In the Southwest of Switzerland, overlooking the lake which shares its name, is Geneva, another city with designs on becoming the country’s healthcare and life sciences hub. The headquarters of the United Nations and Red Cross, as well as a number of financial institutions, are located in Geneva, as well as those of the World Health Organization (WHO). Pascal Strupler, Director General of the Federal Office of Public Health (FOPH) states that his office considers Geneva “the informal capital of health because of [the WHO headquarters] and because other organizations within this field are also located there. We benefit from this situation and we try to build relationships each year during the World Health Assembly.” In addition to these international organizations implanted in Geneva, Michael Hengartner of UZH notes that “the axes along the Geneva-Lausanne area have an extremely vibrant biotech community” and Nicolas Hug, Head of Industrial Biotech COE and Bulle site GM at UCB, highlights “the network of innovation, development and manufacturing that is present within what we call the Greater Geneva Berne area.”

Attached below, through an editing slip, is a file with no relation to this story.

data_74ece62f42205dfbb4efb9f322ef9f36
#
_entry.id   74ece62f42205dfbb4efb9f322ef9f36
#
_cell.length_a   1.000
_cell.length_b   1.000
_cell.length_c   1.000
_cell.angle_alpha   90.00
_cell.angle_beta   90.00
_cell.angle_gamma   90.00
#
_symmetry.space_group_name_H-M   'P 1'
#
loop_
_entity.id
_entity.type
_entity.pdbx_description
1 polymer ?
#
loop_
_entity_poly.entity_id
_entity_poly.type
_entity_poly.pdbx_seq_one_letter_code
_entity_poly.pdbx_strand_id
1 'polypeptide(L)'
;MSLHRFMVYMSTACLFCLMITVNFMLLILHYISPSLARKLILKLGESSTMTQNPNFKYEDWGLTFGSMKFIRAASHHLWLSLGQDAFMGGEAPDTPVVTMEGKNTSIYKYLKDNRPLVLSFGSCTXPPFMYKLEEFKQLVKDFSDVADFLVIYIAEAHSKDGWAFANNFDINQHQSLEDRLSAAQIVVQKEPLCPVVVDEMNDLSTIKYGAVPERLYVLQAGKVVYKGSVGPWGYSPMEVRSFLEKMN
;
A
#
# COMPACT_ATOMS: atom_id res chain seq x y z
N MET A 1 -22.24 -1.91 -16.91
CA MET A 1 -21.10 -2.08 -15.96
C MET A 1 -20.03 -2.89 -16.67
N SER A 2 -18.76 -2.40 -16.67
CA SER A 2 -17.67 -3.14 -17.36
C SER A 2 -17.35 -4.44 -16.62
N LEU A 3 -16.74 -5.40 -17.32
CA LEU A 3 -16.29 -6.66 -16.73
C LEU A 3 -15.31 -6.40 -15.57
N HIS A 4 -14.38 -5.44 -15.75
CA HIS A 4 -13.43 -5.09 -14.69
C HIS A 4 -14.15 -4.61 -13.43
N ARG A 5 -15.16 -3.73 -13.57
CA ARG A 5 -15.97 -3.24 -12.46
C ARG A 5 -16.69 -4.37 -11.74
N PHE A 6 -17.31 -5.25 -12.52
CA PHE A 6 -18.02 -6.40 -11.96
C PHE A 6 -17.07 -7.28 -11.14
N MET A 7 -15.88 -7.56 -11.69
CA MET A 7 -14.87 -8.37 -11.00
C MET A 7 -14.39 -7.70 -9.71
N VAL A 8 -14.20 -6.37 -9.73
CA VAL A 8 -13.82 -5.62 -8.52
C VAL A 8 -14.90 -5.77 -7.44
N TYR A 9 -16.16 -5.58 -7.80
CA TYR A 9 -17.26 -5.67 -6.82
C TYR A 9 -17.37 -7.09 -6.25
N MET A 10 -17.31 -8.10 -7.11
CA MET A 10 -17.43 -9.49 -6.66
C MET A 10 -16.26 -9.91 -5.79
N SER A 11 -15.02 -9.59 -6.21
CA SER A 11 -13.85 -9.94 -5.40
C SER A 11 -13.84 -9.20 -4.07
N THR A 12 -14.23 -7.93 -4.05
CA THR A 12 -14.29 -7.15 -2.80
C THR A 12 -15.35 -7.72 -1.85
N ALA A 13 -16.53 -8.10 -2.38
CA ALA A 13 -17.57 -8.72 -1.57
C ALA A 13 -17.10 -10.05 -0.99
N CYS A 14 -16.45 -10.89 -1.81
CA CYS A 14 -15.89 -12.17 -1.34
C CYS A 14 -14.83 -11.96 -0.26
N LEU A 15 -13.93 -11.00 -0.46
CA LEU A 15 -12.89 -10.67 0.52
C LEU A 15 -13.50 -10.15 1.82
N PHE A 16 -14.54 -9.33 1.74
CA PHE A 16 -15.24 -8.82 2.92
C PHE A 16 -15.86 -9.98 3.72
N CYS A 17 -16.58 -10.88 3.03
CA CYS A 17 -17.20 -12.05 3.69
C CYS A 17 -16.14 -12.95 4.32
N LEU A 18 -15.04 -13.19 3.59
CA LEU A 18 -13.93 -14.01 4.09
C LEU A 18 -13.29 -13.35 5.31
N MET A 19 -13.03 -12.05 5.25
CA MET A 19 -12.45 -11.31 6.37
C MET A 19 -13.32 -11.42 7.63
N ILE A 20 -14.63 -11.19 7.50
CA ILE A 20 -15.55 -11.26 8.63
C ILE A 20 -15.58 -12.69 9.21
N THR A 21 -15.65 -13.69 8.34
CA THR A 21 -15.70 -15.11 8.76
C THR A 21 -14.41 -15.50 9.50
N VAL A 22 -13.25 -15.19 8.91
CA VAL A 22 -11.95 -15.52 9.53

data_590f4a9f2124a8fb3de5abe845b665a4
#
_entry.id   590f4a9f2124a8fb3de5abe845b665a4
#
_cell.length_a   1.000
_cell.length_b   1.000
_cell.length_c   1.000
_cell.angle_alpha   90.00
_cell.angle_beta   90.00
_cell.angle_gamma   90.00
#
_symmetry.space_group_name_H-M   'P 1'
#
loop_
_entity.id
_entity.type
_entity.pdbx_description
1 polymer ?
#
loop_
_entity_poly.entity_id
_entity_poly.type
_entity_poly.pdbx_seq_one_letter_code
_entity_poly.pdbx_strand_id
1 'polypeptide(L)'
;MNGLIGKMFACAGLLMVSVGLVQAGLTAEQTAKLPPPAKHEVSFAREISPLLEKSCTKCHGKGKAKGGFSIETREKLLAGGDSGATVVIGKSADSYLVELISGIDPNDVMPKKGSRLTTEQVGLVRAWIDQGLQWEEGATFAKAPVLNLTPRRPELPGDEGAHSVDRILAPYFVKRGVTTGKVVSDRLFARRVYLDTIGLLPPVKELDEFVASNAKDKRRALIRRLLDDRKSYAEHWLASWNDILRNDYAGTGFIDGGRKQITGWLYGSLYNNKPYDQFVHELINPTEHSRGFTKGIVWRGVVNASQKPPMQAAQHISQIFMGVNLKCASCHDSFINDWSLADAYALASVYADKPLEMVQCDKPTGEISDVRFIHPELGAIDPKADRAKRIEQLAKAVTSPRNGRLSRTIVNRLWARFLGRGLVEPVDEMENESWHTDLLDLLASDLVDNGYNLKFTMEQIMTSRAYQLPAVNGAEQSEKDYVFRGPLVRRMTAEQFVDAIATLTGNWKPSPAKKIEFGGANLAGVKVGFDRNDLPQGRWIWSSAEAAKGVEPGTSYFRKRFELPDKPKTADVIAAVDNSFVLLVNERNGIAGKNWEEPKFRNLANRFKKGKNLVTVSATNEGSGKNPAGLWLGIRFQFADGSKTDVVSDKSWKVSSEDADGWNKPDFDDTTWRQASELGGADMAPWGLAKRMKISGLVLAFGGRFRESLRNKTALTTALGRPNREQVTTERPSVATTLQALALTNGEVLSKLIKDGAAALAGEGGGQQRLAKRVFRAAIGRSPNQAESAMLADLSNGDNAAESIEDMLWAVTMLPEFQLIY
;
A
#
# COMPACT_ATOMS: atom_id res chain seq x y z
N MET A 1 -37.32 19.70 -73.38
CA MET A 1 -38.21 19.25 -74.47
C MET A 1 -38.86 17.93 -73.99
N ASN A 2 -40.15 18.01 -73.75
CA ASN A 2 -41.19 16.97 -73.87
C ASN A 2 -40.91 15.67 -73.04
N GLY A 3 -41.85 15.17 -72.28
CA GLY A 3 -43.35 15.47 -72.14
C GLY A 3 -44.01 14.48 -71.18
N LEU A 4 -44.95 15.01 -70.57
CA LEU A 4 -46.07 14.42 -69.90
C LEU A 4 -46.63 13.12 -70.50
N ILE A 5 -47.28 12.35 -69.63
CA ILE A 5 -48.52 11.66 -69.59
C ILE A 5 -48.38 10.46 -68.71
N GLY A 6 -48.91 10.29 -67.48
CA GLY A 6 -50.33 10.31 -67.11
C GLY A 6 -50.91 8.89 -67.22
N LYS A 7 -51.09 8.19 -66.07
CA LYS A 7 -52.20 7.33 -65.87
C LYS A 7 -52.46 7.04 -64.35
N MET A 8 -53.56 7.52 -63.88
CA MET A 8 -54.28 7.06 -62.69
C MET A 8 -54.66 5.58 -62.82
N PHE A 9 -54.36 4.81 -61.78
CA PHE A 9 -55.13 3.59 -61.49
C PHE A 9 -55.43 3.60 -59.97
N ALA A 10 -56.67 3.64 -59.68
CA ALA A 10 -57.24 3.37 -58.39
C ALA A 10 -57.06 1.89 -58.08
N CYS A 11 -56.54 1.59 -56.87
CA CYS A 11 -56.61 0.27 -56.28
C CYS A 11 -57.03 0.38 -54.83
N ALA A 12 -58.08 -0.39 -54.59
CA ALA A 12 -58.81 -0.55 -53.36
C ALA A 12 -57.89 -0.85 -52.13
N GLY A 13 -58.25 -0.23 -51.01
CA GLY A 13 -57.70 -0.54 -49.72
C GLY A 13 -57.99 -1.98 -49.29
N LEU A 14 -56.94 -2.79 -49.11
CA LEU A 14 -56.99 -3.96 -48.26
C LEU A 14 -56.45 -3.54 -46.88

Inter-Canton rivalry and competition is surely a positive phenomenon for the Swiss pharmaceuticals industry; encouraging individual regions to go further in attracting investment, advancing innovation, and driving growth. It is also important to remember that these regions do not exist in bubbles, are actually located quite close to each other, and collaborate both often and fruitfully. Dr. André T. Dahinden, General Manager Switzerland and Head of Immuno-Oncology Business Unit Europe at Amgen points out that “Switzerland is a small country, with a proportionally dense number of high quality institutes in Zurich, Basel and Geneva all quite close to each other, ensuring an easy sharing of knowhow and expertise between these institutes.” The UZH’s Hengartner agrees; highlighting the fact that “the distance between Lausanne and Zurich is the same as the distance between UC Berkley and Stanford. Ultimately it is all very local.”